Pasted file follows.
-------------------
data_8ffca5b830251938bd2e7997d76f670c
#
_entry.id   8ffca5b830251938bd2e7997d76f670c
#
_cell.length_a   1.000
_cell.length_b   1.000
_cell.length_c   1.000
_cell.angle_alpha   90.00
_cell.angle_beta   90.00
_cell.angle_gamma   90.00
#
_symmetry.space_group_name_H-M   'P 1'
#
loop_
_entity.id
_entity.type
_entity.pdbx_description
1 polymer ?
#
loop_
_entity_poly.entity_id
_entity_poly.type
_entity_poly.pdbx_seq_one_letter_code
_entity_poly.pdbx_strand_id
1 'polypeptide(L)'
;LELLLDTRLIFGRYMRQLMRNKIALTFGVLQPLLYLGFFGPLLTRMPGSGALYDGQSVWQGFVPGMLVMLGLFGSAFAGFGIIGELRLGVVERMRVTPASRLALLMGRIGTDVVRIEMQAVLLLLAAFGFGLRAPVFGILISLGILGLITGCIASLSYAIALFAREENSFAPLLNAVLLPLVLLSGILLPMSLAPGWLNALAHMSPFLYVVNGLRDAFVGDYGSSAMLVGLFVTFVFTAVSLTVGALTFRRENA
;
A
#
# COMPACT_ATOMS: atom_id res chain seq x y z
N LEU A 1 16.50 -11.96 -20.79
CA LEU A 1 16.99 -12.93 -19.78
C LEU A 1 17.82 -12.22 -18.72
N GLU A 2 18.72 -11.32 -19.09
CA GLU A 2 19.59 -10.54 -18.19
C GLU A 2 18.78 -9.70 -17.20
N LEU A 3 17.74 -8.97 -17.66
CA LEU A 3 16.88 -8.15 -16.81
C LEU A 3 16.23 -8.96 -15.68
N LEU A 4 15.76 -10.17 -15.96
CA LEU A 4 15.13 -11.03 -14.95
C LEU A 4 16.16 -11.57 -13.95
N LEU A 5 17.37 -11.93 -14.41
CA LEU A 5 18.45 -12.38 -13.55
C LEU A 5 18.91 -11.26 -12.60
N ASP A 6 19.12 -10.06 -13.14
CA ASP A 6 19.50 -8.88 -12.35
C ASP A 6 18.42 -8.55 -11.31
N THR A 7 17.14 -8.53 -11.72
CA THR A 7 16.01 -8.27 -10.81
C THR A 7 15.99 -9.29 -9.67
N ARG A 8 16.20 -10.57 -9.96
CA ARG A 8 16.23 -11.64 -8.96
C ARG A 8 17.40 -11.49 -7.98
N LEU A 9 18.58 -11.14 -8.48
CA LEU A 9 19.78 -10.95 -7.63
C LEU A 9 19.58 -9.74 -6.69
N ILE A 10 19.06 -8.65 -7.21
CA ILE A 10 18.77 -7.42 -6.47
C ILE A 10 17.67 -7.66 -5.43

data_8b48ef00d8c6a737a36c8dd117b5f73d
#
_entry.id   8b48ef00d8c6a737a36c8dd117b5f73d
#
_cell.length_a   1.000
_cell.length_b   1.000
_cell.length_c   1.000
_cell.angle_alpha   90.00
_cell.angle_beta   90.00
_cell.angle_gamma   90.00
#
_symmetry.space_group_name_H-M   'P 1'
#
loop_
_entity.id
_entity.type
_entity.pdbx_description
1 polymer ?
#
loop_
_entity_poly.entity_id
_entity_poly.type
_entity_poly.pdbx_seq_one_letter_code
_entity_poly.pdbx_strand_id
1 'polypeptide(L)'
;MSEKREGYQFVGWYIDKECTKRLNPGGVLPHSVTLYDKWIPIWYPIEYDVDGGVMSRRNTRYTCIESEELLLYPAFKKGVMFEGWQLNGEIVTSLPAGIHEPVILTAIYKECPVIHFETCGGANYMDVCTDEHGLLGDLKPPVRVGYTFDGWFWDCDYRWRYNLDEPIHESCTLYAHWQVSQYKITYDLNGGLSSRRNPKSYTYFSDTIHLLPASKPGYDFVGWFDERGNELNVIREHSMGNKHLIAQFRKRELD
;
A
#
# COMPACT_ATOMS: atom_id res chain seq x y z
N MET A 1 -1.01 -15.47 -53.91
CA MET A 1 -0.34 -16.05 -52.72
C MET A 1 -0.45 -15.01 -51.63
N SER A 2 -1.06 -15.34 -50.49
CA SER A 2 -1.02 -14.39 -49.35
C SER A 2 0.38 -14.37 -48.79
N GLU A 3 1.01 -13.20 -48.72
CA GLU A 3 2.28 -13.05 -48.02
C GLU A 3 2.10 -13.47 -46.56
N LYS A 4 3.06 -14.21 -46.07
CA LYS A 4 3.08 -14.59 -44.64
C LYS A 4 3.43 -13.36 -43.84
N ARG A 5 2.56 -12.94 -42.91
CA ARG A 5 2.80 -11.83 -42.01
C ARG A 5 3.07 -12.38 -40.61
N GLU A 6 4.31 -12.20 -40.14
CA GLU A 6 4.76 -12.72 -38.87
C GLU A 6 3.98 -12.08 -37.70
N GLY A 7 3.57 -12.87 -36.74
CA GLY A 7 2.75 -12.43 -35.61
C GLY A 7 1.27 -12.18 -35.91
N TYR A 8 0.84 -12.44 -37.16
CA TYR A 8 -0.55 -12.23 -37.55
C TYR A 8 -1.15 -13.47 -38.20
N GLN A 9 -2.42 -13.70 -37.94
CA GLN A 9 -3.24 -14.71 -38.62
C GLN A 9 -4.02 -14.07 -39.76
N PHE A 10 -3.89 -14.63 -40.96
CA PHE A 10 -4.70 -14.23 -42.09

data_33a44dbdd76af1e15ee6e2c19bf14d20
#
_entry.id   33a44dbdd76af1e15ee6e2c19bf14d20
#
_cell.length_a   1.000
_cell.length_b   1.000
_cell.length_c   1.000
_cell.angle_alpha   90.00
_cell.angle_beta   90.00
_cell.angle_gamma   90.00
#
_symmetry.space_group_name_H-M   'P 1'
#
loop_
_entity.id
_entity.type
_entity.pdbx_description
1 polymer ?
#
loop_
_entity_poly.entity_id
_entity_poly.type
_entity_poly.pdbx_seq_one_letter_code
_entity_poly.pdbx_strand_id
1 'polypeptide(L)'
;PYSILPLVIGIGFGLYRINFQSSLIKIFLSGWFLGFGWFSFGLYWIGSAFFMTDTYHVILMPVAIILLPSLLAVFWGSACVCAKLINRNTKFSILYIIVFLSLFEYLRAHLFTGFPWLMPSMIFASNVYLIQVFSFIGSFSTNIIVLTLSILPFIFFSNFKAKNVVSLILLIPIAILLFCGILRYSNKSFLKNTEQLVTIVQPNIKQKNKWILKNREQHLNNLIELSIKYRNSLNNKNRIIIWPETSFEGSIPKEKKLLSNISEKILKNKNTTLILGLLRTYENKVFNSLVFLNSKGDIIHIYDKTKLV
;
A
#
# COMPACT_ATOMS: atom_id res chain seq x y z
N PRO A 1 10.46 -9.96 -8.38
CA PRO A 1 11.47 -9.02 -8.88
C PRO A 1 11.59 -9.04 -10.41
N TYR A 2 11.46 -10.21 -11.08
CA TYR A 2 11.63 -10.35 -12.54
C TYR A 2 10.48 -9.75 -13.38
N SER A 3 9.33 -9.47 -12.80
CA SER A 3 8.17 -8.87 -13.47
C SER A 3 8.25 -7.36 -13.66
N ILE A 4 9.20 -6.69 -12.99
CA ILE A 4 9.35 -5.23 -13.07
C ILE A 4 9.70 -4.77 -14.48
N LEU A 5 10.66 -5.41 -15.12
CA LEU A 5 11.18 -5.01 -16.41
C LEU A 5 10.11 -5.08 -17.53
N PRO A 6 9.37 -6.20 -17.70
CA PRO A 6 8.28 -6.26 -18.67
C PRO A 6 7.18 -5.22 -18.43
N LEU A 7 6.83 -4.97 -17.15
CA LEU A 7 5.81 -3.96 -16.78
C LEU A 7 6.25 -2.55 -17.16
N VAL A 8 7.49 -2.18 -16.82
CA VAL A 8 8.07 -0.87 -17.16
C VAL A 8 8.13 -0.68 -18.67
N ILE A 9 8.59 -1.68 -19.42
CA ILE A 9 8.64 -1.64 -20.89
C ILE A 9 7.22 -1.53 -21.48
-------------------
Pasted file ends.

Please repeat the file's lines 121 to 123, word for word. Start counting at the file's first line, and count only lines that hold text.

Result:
#
_entry.id   33a44dbdd76af1e15ee6e2c19bf14d20
#